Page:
Career-Long Learning for Entrepreneurs

OLYMPUS DIGITAL CAMERA

Embracing career-long learning is a key component of improved performance and reduced failure rate as an entrepreneur. That is why continued learning throughout our lives is so important to building a successful business and becoming a Qualified Entrepreneur.

Part of being a leader for your business means you are willing to commit to the work and learning necessary to lead the company, as well as to put the right people in the right seats to support your vision for the company. With this in mind, it is important to never make the same mistake twice. Learning from past mistakes is critical. I know I have plenty of mistakes left in me, just hopefully not the ones I have made in the past! Jim Buck, a former Army officer, Fellow Entrepreneurs’ Organization participant and a friend, once said, “Smart men learn from their mistakes. Wise men learn from others.’”

Here’s how I see the situation in the corporate world of today with its many complexities, it’s school or “be schooled.” If you are not attending classes, learning from your peers, and studying to master the craft of being a Qualified Entrepreneur, then watch out because those around you are, and they will soon surpass you in all the ways that matter. Career-long learning means you are learning beyond your initial schooling and training. It consists of everything from learning on the job (OJT) to learning from a mentor to continued learning even once you’ve reached the height of your career. Just like athletes work on form, physiology, and kinesthetic knowledge their entire careers and surgeons devote time each year to continue their education, so should you! Any professional works continually to improve. Each of us has to work to “up our game,” because standing still means falling behind.

When it comes to entrepreneurs and the corporate world, I like to think of this career-long learning process as an Entrepreneurial Education Timeline. This timeline starts with becoming a “Disciplined Entrepreneur” and transitioning from the “I don’t know what I don’t know leader to the “I know what you don’t know” leader. That self knowledge makes it clear for you to see how your shortcomings may be affecting your company and this usually results in a commitment to a career-long learning process and finding ways to continually improve.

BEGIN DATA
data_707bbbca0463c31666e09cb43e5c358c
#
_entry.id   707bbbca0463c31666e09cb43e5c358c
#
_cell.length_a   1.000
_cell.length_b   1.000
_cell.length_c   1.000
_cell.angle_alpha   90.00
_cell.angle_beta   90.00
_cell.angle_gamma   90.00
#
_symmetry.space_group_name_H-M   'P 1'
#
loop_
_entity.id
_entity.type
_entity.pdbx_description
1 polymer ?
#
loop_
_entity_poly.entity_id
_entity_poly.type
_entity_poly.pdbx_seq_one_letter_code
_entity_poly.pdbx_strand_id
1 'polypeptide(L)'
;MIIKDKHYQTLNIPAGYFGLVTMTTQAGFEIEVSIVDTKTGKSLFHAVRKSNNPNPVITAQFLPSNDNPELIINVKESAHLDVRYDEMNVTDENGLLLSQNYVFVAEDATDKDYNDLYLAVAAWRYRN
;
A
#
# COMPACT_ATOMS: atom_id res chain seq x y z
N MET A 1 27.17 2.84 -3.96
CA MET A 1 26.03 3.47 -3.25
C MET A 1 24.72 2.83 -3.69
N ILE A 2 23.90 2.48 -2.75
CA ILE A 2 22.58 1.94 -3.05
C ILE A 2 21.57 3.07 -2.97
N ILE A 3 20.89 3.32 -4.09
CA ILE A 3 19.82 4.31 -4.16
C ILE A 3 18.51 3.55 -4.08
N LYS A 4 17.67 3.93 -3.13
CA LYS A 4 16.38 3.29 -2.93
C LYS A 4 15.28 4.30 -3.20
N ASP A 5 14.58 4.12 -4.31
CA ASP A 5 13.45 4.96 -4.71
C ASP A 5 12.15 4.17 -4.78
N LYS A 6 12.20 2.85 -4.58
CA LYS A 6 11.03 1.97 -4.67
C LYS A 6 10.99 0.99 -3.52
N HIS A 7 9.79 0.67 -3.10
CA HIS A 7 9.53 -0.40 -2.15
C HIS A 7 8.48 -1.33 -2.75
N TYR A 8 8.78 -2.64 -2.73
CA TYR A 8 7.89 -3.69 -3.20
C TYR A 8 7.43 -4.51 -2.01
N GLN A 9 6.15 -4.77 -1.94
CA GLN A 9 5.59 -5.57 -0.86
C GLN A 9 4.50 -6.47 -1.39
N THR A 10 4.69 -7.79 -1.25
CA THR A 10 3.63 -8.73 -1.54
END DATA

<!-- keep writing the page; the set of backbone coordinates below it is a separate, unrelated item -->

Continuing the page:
Beyond this initial learning process as an entrepreneur comes a point where it’s necessary to become more involved in groups and organizations with other entrepreneurs and CEOs. Joining organizations, such as Entrepreneurs’ Organization and Vistage, allows you to work alongside other entrepreneurs and CEOs and share common issues and concerns. This provided me focused and dedicated CEO “think time” so that I could constantly learn how to improve my companies even through the ups and the downs of the economy. I was able to improve my own personal capacity as a leader and help other’s develop their capacities by joining entrepreneur related groups and organizations.

Another aspect of continued learning once you’ve already become a successful entrepreneur involves finding personal coaches and mentors to look up to as you manage your company. One of the most important outcomes of this educational journey for me was learning to surround myself with people who would tell me what I needed to hear instead of what they thought I wanted to hear.

Sometimes to consistently improve performance as an entrepreneur, we need continued education. I have attended the EO London Business School in March of this year with 70 other global entrepreneurs to do just that. My learning continues even after building and selling two companies…that is what career-long learning truly means!

Abraham Lincoln once said, “I don’t think much of a man who is not wiser today than he was yesterday.” No matter how you continue to learn, in order to become a successful Qualified Entrepreneur we need to remember to make career-long learning a priority and always strive to continually improve our performance as entrepreneurs.
-Randy H. Nelson